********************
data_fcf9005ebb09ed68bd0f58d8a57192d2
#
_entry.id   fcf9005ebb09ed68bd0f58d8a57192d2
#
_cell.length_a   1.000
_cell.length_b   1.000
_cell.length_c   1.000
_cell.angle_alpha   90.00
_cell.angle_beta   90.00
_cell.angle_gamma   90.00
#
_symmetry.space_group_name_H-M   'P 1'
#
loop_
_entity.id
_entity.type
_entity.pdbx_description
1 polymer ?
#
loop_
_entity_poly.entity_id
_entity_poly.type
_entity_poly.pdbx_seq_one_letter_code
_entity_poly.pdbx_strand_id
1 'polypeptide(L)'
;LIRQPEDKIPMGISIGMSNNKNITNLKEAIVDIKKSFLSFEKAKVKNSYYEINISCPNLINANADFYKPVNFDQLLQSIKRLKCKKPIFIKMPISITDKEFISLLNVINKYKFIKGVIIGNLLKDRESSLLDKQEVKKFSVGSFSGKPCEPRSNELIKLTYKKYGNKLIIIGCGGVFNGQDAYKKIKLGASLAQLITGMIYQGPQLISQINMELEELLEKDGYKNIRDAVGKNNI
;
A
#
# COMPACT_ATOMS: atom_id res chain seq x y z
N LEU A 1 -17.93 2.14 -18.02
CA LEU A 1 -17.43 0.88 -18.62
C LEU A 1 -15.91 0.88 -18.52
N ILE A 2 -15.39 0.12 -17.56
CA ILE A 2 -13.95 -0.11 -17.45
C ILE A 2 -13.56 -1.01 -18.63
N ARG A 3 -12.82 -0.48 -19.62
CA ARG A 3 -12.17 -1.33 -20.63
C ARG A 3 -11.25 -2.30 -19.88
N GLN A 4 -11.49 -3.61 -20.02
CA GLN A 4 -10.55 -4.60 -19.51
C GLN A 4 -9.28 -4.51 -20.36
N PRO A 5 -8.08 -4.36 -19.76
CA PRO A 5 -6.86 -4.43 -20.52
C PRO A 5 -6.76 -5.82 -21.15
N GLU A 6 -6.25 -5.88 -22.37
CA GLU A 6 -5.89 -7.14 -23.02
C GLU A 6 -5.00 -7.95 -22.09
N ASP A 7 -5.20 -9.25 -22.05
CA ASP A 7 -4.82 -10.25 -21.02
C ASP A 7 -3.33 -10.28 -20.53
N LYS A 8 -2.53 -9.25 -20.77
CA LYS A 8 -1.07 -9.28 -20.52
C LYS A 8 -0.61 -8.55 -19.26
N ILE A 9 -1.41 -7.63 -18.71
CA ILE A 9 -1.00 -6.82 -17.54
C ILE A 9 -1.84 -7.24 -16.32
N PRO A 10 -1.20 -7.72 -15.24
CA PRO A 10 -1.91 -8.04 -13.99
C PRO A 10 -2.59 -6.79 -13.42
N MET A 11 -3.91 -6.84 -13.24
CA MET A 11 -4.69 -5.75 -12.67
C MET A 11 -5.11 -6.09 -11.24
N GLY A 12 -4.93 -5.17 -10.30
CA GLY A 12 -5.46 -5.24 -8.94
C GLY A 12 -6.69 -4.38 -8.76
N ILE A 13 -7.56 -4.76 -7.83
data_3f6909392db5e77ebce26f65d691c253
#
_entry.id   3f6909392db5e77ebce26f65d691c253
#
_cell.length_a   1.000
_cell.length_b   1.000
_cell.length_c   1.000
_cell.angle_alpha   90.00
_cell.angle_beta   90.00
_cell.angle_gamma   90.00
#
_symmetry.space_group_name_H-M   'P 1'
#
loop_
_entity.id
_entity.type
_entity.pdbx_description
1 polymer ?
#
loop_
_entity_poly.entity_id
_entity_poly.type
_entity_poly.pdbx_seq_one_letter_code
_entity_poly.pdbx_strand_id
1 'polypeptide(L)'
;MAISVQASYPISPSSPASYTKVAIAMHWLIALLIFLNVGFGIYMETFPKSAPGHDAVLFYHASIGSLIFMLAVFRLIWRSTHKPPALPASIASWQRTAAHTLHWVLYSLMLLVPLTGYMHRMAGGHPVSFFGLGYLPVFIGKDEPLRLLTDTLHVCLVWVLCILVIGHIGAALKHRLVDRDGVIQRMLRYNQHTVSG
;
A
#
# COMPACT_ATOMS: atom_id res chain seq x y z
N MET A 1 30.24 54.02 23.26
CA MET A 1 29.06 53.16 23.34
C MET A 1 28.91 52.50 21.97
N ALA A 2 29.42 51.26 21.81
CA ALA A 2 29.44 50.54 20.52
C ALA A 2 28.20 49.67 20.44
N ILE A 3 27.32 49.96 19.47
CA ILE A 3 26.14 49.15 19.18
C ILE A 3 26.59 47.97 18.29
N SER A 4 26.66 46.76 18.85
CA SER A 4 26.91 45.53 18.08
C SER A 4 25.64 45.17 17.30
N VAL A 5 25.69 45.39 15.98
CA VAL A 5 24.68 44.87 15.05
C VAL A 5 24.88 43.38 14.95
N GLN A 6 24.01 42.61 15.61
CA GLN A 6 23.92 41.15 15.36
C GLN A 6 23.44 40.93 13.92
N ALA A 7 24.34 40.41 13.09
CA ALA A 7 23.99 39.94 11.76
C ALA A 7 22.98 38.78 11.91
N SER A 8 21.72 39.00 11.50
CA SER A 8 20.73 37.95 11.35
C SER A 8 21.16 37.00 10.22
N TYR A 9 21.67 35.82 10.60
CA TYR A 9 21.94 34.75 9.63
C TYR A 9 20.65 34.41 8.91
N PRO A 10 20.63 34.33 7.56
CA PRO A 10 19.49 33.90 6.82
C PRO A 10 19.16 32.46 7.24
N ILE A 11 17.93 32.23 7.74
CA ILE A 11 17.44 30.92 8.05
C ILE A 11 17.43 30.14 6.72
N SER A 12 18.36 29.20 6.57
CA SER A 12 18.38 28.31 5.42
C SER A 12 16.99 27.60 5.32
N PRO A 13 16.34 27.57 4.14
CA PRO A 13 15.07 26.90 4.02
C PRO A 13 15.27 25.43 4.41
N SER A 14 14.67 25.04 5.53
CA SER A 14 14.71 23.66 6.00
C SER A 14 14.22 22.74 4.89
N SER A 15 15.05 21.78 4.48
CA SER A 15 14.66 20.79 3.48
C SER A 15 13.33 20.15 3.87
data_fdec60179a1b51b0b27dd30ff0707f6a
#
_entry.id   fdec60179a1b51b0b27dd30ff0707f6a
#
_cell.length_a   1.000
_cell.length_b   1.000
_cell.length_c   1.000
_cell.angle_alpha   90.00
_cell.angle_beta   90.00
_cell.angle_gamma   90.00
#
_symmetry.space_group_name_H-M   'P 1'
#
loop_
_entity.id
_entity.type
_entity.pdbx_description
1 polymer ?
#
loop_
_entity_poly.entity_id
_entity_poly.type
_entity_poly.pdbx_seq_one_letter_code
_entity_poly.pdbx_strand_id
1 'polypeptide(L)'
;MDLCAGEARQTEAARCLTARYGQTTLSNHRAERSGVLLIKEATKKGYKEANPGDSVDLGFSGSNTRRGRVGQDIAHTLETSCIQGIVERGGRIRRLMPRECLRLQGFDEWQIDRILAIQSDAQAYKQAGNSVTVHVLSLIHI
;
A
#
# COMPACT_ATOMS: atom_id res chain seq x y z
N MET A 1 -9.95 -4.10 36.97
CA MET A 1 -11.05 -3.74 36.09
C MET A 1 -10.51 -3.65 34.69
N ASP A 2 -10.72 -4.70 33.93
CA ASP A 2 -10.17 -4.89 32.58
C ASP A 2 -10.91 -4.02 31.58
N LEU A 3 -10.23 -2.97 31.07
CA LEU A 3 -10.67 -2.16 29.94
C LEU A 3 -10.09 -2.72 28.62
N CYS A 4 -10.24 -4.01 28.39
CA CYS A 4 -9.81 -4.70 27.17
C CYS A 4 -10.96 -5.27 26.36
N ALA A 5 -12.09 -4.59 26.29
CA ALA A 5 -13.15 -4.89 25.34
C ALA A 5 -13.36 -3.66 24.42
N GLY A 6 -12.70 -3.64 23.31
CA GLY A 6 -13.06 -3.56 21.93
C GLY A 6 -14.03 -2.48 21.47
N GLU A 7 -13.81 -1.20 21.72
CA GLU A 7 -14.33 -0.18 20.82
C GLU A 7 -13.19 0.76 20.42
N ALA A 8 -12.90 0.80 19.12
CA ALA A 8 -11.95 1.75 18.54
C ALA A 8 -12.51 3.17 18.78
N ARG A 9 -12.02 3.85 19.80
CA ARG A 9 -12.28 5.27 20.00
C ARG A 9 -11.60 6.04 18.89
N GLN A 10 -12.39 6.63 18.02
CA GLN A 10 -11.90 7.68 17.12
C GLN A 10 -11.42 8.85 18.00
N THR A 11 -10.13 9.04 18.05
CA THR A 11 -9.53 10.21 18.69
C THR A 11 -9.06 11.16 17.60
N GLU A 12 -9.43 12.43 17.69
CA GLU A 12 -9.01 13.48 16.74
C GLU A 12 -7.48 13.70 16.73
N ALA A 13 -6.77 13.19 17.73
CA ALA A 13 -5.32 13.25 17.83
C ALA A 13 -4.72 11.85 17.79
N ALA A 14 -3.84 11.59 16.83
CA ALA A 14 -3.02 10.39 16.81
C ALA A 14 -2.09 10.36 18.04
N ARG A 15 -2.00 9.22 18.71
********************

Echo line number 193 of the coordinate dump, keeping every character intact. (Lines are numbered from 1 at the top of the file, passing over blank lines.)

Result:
C GLU A 7 -13.19 0.76 20.42